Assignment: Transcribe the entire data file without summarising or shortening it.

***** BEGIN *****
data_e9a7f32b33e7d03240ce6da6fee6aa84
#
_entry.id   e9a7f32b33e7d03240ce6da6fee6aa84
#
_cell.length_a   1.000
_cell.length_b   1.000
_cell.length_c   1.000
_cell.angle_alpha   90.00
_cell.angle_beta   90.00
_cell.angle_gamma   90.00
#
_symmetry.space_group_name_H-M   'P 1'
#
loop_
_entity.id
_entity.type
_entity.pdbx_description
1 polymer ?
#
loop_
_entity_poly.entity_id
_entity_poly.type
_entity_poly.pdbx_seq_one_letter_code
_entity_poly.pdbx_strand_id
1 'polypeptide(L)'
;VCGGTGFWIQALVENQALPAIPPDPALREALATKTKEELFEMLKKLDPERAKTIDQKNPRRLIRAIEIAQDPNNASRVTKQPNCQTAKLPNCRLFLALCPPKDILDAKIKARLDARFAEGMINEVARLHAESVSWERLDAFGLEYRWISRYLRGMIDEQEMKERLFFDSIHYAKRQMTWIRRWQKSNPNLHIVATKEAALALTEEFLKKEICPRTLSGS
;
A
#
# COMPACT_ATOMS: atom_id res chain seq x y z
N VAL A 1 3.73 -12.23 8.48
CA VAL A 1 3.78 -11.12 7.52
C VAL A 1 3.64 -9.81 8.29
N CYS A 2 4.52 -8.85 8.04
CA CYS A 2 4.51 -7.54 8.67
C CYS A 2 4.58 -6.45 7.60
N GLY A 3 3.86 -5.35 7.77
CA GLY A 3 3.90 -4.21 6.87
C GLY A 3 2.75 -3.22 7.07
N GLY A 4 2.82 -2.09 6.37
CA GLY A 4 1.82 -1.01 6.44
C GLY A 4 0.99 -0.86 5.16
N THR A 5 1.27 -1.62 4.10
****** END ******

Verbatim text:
data_e9a7f32b33e7d03240ce6da6fee6aa84
#
_entry.id   e9a7f32b33e7d03240ce6da6fee6aa84
#
_cell.length_a   1.000
_cell.length_b   1.000
_cell.length_c   1.000
_cell.angle_alpha   90.00
_cell.angle_beta   90.00
_cell.angle_gamma   90.00
#
_symmetry.space_group_name_H-M   'P 1'
#
loop_
_entity.id
_entity.type
_entity.pdbx_description
1 polymer ?
#
loop_
_entity_poly.entity_id
_entity_poly.type
_entity_poly.pdbx_seq_one_letter_code
_entity_poly.pdbx_strand_id
1 'polypeptide(L)'
;VCGGTGFWIQALVENQALPAIPPDPALREALATKTKEELFEMLKKLDPERAKTIDQKNPRRLIRAIEIAQDPNNASRVTKQPNCQTAKLPNCRLFLALCPPKDILDAKIKARLDARFAEGMINEVARLHAESVSWERLDAFGLEYRWISRYLRGMIDEQEMKERLFFDSIHYAKRQMTWIRRWQKSNPNLHIVATKEAALALTEEFLKKEICPRTLSGS
;
A
#
# COMPACT_ATOMS: atom_id res chain seq x y z
N VAL A 1 3.73 -12.23 8.48
CA VAL A 1 3.78 -11.12 7.52
C VAL A 1 3.64 -9.81 8.29
N CYS A 2 4.52 -8.85 8.04
CA CYS A 2 4.51 -7.54 8.67
C CYS A 2 4.58 -6.45 7.60
N GLY A 3 3.86 -5.35 7.77
CA GLY A 3 3.90 -4.21 6.87
C GLY A 3 2.75 -3.22 7.07
N GLY A 4 2.82 -2.09 6.37
CA GLY A 4 1.82 -1.01 6.44
C GLY A 4 0.99 -0.86 5.16
N THR A 5 1.27 -1.62 4.10